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The Arts

Open Studio Weekend turns 20

Vermont Craft Council’s annual creative extravaganza features nearly 260 artists statewide

The Vermont Crafts Council is celebrating its 20th Open Studio Weekend in Vermont when 259 artists and craftspeople throughout the state will open their studios to the public. Locally, 20 Windham County artisans from Londonderry to Readsboro will host visitors. The two-day event will be held on May 26 and 27 this Memorial Day weekend.

Visitors can expect to get to know some colorful people as they make their way to artisans’ workspaces.

“All the craft-persons opening their galleries to the public on the Spring Open Studio Weekend have interesting tales to tell,” said Martha Fitch, executive director of the Vermont Crafts Council, which is sponsoring the annual free event.

“You don’t become a glass blower or a pottery maker because it is the obvious career choice,” she continued.

“Each one of these artisans has followed an unusual path to his or her vocation. I believe that a big part of the joy people going on the tour will get is talking with these fascinating people and hearing their stories.”

She cited Robert DuGrenier, a glass artist in Townshend, who has designed awards for the movie, music, and theater industries, such as TV Land, ESPN, Nickelodeon and MTV.

Fitch said the tour is an opportunity for people to meet a wide variety of artists and craftspeople in their studios. Artists on the tour include glass blowers, jewelers, printmakers, potters, furniture makers, weavers, ironworkers, painters, sculptors, quilt makers, and wood carvers.

By seeing artisans in their own studios, visitors can learn first-hand about the creative process.

Evolution of craft promotion

In its early days, the Vermont Crafts Council attempted to entice out-of-staters to come to Vermont to buy crafts. This proved to be a challenge, because Vermont’s artisans were both scattered throughout small downtowns and in studios in farmhouses at the ends of dirt roads.

“Our state was particularly difficult because our artisans lived far from each other in rural areas,” Fitch said.

“However, we believed Vermont to be auspiciously located in a triangle of New York, Boston, and Montreal, so we saw the potential here.”

The council decided to invite visitors into studios, creating maps to guide them on their way.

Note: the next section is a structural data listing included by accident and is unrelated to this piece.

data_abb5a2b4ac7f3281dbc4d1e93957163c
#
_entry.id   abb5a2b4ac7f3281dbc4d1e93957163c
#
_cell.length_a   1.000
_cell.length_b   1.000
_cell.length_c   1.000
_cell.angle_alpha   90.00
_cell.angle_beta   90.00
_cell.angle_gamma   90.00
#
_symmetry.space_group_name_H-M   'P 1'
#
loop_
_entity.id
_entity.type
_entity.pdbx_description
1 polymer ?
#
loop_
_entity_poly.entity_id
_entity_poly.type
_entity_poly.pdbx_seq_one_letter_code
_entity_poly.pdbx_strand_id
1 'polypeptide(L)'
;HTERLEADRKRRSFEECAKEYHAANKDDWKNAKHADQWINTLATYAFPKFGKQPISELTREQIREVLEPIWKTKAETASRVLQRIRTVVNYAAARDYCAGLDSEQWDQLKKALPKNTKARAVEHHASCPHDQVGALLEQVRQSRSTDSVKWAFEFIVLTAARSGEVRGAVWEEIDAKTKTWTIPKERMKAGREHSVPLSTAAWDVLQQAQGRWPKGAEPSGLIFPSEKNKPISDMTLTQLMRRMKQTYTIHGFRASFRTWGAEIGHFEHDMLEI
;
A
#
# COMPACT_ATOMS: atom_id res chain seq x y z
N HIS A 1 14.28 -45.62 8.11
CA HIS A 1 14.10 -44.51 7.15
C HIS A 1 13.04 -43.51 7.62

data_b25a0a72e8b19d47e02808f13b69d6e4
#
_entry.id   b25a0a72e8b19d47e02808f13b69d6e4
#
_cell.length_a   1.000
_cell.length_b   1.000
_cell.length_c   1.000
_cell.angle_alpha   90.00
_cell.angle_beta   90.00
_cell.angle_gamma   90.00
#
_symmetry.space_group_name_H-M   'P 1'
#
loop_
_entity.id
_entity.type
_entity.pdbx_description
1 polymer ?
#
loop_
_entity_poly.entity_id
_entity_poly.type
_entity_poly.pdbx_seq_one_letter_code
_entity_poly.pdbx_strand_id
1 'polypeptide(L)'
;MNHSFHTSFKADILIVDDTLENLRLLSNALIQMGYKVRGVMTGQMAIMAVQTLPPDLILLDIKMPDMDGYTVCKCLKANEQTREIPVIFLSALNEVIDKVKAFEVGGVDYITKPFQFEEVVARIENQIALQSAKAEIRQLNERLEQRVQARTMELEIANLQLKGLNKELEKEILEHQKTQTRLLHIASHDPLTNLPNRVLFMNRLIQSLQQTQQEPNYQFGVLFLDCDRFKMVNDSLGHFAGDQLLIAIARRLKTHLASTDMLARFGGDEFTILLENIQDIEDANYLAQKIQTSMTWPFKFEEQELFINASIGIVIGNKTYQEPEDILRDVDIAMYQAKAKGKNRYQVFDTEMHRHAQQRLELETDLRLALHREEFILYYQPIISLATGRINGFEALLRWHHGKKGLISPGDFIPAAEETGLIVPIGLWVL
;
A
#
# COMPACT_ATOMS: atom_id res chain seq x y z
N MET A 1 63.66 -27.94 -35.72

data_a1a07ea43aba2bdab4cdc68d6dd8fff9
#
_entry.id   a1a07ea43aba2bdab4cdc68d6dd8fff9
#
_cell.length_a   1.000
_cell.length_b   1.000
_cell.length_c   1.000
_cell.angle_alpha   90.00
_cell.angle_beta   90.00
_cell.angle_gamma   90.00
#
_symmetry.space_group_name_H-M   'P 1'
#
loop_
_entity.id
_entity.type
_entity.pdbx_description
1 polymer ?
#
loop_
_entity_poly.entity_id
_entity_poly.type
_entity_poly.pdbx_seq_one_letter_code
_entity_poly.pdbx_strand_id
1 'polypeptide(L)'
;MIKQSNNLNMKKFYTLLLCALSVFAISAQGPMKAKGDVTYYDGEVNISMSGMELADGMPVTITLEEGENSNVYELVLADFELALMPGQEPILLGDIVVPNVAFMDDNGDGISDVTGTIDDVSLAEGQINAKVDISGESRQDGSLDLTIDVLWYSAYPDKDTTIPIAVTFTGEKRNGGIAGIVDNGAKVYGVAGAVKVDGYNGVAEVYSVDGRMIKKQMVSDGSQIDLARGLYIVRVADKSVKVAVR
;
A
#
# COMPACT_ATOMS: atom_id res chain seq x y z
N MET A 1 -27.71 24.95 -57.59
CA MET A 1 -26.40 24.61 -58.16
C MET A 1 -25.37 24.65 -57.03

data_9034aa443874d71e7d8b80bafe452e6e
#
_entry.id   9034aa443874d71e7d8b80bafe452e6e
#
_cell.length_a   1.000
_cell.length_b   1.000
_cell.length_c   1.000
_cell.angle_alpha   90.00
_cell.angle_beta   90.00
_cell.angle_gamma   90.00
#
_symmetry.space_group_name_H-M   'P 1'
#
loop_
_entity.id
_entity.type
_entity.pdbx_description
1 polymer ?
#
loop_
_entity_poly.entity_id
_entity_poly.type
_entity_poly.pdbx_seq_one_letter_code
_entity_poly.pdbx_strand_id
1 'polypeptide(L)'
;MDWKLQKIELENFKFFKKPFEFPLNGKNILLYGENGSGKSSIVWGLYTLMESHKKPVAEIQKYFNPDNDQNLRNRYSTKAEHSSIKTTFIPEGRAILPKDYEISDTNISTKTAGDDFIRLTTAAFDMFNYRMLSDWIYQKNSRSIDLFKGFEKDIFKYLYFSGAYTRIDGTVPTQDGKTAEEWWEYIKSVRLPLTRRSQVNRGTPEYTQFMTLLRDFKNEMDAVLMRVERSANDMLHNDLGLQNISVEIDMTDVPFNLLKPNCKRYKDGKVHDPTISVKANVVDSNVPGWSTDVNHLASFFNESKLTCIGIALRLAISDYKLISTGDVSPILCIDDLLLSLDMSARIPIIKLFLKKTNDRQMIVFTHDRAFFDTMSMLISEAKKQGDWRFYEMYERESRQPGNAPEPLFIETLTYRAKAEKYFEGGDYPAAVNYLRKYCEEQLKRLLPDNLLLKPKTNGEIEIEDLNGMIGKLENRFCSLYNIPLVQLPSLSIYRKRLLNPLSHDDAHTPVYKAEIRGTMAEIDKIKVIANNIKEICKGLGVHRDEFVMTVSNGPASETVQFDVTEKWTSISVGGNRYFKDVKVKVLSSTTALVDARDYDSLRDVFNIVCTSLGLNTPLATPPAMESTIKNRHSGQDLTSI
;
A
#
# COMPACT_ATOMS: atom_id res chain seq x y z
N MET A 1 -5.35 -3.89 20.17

“People who went to the event just had to [have] faith in our maps, and the now-famous yellow signs that dotted the Vermont landscape over Memorial Day weekends,” Fitch said.

“It is a miracle that so many people went. Thankfully, a few things happened over the years to make our enterprise now seem more viable, most significantly, the rise of technology,” she added. Participants can use online map applications and GPS devices to navigate from one studio to the next.

But Fitch said the No. 1 way people find their way through Open Studio Weekend is by following their printed maps and those yellow signs.

“This year, I have already received over 175 requests for the maps,” she said. “I find panicky emails crying, ‘Where is my map!’”

A 32-page booklet for the Open Studio Weekend providing a map and description of each participating studio is available at the Vermont Craft Council’s website.

Fitch said one exciting thing about this tour is that it constantly evolves.

“About 40 percent of the map changes each year as studios take a year off, and new studios join the tour,” she said. “This accounts for about 80 new sites every year and allows for new geographic clusters to emerge.”

The tour is a grand enterprise, covering the entire state. But visitors can limit their focus to a regional tour by clicking on a county map on the council’s website.

The Vermont Craft Council also provides free training for the artisans and craftspeople on how to promote themselves and use social media. Information about training and the tour is at www.vermontcrafts.com.

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Originally published in The Commons issue #153 (Wednesday, May 23, 2012).

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